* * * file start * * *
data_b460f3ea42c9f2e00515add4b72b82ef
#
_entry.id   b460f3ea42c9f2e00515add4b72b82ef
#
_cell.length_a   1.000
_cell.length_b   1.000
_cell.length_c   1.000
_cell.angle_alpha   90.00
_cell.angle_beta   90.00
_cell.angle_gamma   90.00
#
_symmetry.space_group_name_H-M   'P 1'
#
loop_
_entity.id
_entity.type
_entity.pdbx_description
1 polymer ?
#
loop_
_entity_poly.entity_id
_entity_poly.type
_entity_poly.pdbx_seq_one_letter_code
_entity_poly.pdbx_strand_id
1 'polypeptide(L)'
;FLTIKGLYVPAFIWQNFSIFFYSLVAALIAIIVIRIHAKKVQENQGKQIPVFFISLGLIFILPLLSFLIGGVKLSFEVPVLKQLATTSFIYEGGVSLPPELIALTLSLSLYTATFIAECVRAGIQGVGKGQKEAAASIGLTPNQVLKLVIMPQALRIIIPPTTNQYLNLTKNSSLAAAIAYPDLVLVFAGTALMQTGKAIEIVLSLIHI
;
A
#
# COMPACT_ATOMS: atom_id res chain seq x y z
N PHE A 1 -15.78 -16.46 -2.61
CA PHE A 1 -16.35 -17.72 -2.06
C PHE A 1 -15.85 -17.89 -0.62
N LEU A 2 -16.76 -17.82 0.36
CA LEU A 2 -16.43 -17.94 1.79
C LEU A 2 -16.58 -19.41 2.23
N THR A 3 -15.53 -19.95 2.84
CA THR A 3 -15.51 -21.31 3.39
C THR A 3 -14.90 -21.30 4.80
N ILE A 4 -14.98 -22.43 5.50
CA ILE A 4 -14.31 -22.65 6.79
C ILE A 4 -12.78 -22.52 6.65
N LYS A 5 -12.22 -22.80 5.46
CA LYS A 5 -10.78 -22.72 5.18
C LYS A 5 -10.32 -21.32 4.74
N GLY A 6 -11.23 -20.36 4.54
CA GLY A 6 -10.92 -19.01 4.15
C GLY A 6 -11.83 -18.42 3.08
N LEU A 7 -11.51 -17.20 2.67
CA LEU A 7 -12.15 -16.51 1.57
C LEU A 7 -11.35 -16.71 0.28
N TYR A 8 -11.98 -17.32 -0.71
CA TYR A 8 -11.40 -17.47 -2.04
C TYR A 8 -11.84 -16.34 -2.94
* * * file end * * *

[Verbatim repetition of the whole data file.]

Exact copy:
data_b460f3ea42c9f2e00515add4b72b82ef
#
_entry.id   b460f3ea42c9f2e00515add4b72b82ef
#
_cell.length_a   1.000
_cell.length_b   1.000
_cell.length_c   1.000
_cell.angle_alpha   90.00
_cell.angle_beta   90.00
_cell.angle_gamma   90.00
#
_symmetry.space_group_name_H-M   'P 1'
#
loop_
_entity.id
_entity.type
_entity.pdbx_description
1 polymer ?
#
loop_
_entity_poly.entity_id
_entity_poly.type
_entity_poly.pdbx_seq_one_letter_code
_entity_poly.pdbx_strand_id
1 'polypeptide(L)'
;FLTIKGLYVPAFIWQNFSIFFYSLVAALIAIIVIRIHAKKVQENQGKQIPVFFISLGLIFILPLLSFLIGGVKLSFEVPVLKQLATTSFIYEGGVSLPPELIALTLSLSLYTATFIAECVRAGIQGVGKGQKEAAASIGLTPNQVLKLVIMPQALRIIIPPTTNQYLNLTKNSSLAAAIAYPDLVLVFAGTALMQTGKAIEIVLSLIHI
;
A
#
# COMPACT_ATOMS: atom_id res chain seq x y z
N PHE A 1 -15.78 -16.46 -2.61
CA PHE A 1 -16.35 -17.72 -2.06
C PHE A 1 -15.85 -17.89 -0.62
N LEU A 2 -16.76 -17.82 0.36
CA LEU A 2 -16.43 -17.94 1.79
C LEU A 2 -16.58 -19.41 2.23
N THR A 3 -15.53 -19.95 2.84
CA THR A 3 -15.51 -21.31 3.39
C THR A 3 -14.90 -21.30 4.80
N ILE A 4 -14.98 -22.43 5.50
CA ILE A 4 -14.31 -22.65 6.79
C ILE A 4 -12.78 -22.52 6.65
N LYS A 5 -12.22 -22.80 5.46
CA LYS A 5 -10.78 -22.72 5.18
C LYS A 5 -10.32 -21.32 4.74
N GLY A 6 -11.23 -20.36 4.54
CA GLY A 6 -10.92 -19.01 4.15
C GLY A 6 -11.83 -18.42 3.08
N LEU A 7 -11.51 -17.20 2.67
CA LEU A 7 -12.15 -16.51 1.57
C LEU A 7 -11.35 -16.71 0.28
N TYR A 8 -11.98 -17.32 -0.71
CA TYR A 8 -11.40 -17.47 -2.04
C TYR A 8 -11.84 -16.34 -2.94